Oz the Great and Powerful, directed by Sam Raimi. Story by Mitchell Kapner, inspired by the novels by L. Frank Baum. Starring James Franco, Mila Kunis, Rachel Weisz, Michelle Williams, and Zach Braff. Distributed by Walt Disney Studios. Rated PG for sequences of action and scary images, and brief mild language. Running time: 130 minutes.
Oscar “Oz” Diggs is a charlatan. Although his heroes are Harry Houdini (the great illusionist and escapist) and Thomas Edison, Diggs is neither a great performer nor a great scientist. He scrapes by as part of a traveling circus, passing himself off as a supernaturalist, allegedly raising spirits of the dead. In his off hours, Diggs is a womanizer, pushing away his true love in favor of cheap, short-term “relationships.”
Oz the Great and Powerful, the story of Diggs, is fundamentally the story of a man in search of self-esteem. Diggs lacks integrity, and so he lacks respect for himself. He allows himself to languish in a career he hates and in a series of unfulfilling relationships. He is basically a lying dirtbag who knows he has poor character—and, at the beginning of the story, he has little desire to improve his character.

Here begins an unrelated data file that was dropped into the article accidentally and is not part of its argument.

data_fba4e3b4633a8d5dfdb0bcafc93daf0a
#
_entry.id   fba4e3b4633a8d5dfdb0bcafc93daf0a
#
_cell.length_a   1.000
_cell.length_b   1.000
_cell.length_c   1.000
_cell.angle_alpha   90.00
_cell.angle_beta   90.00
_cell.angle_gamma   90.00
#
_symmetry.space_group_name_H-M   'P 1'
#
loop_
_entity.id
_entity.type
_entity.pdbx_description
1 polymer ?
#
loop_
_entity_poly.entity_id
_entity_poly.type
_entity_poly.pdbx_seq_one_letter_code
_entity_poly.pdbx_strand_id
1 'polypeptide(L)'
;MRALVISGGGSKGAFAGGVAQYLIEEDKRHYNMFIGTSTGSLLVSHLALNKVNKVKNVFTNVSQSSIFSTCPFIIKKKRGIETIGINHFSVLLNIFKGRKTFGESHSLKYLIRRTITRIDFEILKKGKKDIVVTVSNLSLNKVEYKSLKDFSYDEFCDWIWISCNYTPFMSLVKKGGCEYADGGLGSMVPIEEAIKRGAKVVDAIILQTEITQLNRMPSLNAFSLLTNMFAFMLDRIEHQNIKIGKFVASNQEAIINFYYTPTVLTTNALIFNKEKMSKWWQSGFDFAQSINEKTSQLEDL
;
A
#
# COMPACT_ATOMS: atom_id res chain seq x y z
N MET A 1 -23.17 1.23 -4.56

Early in the film, Diggs says, “I don’t want to be a good man, I want to be a great one.” Over the course of the story, however, Diggs learns that goodness—strength of moral character—is a precondition both of greatness and of personal happiness.
Oz the Great and Powerful, then, explores the interconnections between the moral issue of character and the psychological issue of self-esteem. As he chooses to do the right thing, Diggs holds himself in greater esteem; and, as he learns to trust and value himself, he gains a greater desire and ability to act morally. For a film based on children’s books, its theme is remarkably sophisticated. . . .